Last week we went to an exhibition of new classic Chinese furniture. There were not only factories of furniture, but also those selling frightening robot-like CNC machines… It made me wonder if hand labor is even in threat of becoming abundant even here, even in this workmanship, even in art …
There is no doubt, those CNC (computerized numerical control) are pretty impressive. It seems it can produce almost any shape at a preciseness that can not be achieved by the human hand. Here is my first point of skepticism. What is woodcarving about? About the value of the labor, the skill of hand carving, or only about how fine the result is? There is a certain kind of coldness to a perfect picture, a computer made drawing. It is an art form, just like painting. Why don’t we hang computer-made print-outs on our wall instead of gouache paintings? This point proves that hand carvings will never be completely replaced.
Now a more practical remark is that : computers do not make designs, artists/craftsmen do. Knowing that carving has a lot of cultural identity in it, every region has its style (even a craftsmen family) and carries a signature, is unique. Those styles have been passed on for generations. Now who is going to make the CAD (Computer Aided Design) drawings, the blueprints for what the CNC makes? Also making such CAD is very labor intensive. (Those who are good at making them have a very technological background.) It must take maybe even longer to design a carving on a computer then having a craftsmen actually sculpting his piece of wood. Once a computer design is made it can be reproduced a hundred thousand times … that is true … Then we are moving towards mass productions, towards “IKEA-carvings”.
Nevertheless we are happy with the development of the CNC. It can do amazing things. And in fact does increase the value, the appreciation of the carving made by artisan craftsmen. On the long term, hand made carving will become a luxury, expensive art. As for the antiques, the same counts, people will realize the amount of work put into certain pieces. It took us more than a thousand years to build a machine that can do almost the same. . It would be interesting to know the opinion of other people. So I hope to read a lot of comments on this post !
On the internet I have found some articles about this matter : An inexpensive computerised numerical control (CNC) machine has helped start a new production woodworking business. The company produces complicated architectural ornamentation that was up till then mostly made by skilled craftsmen working with power tools. There is a substantial market niche for producing decorative woodcarvings faster, cheaper and at higher levels of accuracy. Low-cost CNC machines can accurately duplicate a computer aided design program in much less time than someone working by hand. Although clearly a skilled job, making complicated pieces such as carved mouldings and friezes is a very slow process by hand. The first piece is typically assigned to a very experienced and highly paid craftsman, who cuts it out with hand and power tools, then less experienced workers typically duplicate the piece using a tracer. One problem with this approach is that even the most skilled woodworker has difficulty accurately producing three-dimensional contours. The result is a piece that requires extensive finishing by hand, to chisel and sand the piece the way a customer wants it finished. The beauty of a CNC machine is that every detail of the piece can be defined to absolute perfection in the CAD/CAM software and allowing time for the operator to do something else while the machine produces the part. While the CNC machine isn’t perfect, the accuracy of the machines is far beyond what can be achieved by hand. However, every piece made will be just as good as the first one such that each piece coming off will need little hand finishing. While programming is a labour-intensive process similar to cutting out the first piece by hand, … Read the full article here : “CNC machines bring down carving costs”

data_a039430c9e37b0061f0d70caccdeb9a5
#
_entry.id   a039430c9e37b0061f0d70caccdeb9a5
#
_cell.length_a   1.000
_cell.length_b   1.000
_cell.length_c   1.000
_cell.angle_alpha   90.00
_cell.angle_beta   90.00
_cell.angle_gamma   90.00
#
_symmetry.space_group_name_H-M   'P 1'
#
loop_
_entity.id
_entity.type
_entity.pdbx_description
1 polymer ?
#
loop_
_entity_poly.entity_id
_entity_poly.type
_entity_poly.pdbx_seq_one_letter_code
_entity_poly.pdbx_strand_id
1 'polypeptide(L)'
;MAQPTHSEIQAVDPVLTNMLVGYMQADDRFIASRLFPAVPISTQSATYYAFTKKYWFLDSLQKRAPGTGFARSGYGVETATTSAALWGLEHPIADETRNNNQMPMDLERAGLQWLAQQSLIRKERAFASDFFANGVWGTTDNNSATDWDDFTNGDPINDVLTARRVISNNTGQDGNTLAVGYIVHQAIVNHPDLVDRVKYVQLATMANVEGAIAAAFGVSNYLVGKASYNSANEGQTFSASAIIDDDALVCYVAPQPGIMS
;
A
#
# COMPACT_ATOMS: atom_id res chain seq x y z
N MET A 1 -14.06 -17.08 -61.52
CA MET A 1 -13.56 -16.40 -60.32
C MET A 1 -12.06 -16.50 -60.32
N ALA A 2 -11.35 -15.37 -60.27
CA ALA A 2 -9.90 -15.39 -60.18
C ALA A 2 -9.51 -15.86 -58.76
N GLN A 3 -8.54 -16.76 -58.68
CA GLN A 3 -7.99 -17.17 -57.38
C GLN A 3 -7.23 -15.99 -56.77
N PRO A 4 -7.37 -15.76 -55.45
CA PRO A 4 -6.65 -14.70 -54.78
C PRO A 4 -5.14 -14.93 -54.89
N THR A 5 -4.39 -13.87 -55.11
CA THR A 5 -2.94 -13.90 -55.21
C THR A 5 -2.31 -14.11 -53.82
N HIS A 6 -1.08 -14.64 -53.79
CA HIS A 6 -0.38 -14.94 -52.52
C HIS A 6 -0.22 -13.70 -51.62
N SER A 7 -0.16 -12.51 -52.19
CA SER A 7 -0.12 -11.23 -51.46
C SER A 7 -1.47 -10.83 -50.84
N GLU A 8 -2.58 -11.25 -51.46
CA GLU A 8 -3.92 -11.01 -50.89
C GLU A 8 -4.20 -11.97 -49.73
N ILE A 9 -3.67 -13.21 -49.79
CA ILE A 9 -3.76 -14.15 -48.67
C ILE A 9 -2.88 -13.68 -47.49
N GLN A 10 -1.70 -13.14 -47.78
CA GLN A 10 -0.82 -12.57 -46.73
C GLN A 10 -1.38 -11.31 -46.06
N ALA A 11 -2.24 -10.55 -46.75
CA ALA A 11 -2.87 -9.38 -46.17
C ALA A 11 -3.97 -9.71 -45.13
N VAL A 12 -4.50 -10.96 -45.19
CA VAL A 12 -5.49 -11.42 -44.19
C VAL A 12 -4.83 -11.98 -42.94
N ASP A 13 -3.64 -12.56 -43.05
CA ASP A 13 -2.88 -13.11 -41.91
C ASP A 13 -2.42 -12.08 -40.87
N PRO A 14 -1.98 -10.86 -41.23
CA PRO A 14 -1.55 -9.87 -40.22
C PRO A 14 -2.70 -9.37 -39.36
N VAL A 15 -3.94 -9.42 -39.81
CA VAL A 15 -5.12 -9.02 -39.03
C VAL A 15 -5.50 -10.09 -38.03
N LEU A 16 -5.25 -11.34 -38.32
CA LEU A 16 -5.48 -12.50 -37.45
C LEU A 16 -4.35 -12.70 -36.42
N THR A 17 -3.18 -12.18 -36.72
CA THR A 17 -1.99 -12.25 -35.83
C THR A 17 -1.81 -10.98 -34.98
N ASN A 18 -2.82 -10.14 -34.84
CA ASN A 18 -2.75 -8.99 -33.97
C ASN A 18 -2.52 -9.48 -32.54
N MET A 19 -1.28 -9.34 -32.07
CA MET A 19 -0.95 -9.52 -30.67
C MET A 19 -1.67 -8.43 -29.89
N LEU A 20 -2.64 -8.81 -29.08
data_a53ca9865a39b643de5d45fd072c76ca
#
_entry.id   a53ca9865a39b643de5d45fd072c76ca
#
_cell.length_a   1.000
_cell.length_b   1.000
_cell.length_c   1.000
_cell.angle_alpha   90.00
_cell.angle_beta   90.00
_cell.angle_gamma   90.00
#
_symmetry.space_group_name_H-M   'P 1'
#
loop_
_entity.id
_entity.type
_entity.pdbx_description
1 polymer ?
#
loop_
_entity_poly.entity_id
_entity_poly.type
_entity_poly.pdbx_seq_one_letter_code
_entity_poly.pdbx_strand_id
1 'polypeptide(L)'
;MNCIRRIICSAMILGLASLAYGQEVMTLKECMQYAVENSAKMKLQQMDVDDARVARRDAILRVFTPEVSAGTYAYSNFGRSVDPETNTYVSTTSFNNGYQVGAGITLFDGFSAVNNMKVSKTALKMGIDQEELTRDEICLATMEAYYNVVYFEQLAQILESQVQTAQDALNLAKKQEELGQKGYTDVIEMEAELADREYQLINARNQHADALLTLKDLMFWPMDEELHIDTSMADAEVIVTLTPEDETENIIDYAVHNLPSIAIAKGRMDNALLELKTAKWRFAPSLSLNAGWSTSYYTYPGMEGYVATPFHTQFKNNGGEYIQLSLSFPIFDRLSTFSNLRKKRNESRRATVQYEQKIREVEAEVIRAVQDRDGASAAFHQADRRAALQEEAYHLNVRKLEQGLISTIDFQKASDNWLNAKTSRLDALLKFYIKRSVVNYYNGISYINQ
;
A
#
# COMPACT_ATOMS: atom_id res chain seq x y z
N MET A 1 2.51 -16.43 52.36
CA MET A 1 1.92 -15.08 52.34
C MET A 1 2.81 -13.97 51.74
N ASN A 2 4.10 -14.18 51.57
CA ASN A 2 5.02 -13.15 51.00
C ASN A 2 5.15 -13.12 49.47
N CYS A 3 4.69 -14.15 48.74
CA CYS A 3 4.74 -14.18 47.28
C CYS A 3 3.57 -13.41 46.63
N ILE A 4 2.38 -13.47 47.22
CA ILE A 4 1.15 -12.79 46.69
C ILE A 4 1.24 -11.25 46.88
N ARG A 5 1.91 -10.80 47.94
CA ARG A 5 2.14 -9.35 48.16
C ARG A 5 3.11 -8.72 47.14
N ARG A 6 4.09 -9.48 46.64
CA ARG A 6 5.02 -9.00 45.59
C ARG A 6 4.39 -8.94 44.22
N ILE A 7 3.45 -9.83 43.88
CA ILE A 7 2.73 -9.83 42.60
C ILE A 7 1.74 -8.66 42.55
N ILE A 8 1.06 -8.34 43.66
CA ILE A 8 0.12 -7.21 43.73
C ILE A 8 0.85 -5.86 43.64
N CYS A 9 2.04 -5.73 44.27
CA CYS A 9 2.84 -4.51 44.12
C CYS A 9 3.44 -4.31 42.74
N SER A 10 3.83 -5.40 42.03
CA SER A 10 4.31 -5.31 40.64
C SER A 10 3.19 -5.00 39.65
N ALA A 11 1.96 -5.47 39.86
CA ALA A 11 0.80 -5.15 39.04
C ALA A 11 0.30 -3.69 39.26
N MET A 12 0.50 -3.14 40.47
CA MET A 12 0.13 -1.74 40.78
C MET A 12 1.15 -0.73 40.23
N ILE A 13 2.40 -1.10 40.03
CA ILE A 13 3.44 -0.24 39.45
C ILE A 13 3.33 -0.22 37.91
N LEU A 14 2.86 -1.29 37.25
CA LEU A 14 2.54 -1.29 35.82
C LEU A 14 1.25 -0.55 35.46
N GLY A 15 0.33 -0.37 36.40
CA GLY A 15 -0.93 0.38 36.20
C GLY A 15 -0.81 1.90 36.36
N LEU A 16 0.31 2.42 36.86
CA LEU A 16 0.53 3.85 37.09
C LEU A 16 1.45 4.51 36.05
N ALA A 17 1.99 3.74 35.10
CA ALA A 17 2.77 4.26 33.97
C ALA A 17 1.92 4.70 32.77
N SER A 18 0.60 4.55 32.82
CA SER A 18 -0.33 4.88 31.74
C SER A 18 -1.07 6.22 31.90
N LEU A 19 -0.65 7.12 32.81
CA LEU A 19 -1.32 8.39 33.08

A video can be seen on : http://www.youtube.com/watch?v=buOaF6EwEvs
Related Books & Reading
Valerie Michaela founding member of the Association of Design Leatherworkershas created the defi... Read More >
Whether you are a beginner with an idea in mindan... Read More >